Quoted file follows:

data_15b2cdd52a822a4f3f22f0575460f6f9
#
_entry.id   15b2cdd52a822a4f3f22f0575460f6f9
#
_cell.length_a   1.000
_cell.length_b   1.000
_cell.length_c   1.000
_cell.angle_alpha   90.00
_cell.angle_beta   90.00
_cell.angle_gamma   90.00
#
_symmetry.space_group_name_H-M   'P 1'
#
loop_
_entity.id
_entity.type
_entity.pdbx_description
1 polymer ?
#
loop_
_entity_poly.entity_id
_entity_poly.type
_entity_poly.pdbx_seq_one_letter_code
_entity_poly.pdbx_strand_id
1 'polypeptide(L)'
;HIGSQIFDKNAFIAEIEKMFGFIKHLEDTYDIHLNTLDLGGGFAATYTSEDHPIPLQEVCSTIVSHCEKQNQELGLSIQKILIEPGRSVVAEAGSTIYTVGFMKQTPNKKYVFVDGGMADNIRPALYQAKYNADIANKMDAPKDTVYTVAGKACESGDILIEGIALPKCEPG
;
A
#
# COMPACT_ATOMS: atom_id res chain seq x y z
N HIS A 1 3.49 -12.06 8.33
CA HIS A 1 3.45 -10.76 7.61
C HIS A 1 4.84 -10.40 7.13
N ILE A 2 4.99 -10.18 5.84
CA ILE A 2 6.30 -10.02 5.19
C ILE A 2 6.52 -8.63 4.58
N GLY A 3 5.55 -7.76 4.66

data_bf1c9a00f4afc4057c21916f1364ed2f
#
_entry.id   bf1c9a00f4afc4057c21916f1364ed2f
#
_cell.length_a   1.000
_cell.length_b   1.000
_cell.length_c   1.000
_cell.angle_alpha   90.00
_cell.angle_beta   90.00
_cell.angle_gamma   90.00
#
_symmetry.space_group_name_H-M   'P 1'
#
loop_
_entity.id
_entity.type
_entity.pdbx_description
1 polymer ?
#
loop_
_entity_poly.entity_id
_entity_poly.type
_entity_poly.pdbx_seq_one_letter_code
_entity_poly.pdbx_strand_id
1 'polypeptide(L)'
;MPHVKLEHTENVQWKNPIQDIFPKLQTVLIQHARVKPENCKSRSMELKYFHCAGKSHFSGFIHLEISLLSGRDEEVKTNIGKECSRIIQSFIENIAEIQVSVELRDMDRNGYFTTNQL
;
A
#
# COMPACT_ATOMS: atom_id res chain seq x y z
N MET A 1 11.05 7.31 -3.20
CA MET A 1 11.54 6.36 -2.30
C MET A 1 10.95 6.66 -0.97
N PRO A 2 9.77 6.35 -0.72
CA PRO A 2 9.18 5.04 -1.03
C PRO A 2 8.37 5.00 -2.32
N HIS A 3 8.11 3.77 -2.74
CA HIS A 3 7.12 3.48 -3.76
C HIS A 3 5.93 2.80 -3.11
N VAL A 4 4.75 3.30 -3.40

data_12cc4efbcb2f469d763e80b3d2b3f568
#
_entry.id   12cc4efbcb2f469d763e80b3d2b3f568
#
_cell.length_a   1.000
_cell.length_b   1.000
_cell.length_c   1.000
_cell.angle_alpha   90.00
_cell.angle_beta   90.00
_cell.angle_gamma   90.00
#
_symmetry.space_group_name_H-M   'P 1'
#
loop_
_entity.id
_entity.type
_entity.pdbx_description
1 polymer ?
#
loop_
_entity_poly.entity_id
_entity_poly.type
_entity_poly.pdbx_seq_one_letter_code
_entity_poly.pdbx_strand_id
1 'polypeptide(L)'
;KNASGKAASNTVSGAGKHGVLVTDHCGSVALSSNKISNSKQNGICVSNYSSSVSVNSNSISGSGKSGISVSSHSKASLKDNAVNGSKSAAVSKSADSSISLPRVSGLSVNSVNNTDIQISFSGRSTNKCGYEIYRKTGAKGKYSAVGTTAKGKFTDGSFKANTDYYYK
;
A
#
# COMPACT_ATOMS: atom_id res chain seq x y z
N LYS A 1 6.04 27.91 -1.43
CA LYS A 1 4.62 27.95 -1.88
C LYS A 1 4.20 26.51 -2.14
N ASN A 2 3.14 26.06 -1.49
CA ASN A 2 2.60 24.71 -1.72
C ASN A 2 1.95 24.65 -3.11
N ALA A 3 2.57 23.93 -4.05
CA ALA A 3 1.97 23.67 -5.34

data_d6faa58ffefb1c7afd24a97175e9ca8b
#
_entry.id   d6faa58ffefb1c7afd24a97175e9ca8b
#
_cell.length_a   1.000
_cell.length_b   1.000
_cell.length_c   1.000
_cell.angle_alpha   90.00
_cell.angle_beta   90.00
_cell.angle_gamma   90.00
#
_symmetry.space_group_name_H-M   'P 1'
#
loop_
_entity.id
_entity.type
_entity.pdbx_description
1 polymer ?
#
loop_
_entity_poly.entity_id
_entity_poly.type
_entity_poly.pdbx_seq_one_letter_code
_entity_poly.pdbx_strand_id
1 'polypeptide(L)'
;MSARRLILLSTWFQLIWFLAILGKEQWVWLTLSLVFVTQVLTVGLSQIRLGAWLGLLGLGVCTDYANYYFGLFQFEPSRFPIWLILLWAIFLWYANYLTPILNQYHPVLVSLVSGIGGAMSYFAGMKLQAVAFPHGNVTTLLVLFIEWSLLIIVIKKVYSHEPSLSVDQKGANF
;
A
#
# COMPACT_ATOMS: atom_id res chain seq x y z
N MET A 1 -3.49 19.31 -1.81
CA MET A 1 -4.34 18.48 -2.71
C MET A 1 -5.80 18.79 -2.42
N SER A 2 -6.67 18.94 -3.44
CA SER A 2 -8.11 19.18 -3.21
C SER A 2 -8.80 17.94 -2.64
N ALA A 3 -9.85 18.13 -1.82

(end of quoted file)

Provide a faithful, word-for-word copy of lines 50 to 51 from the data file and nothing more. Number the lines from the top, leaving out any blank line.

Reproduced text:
#
loop_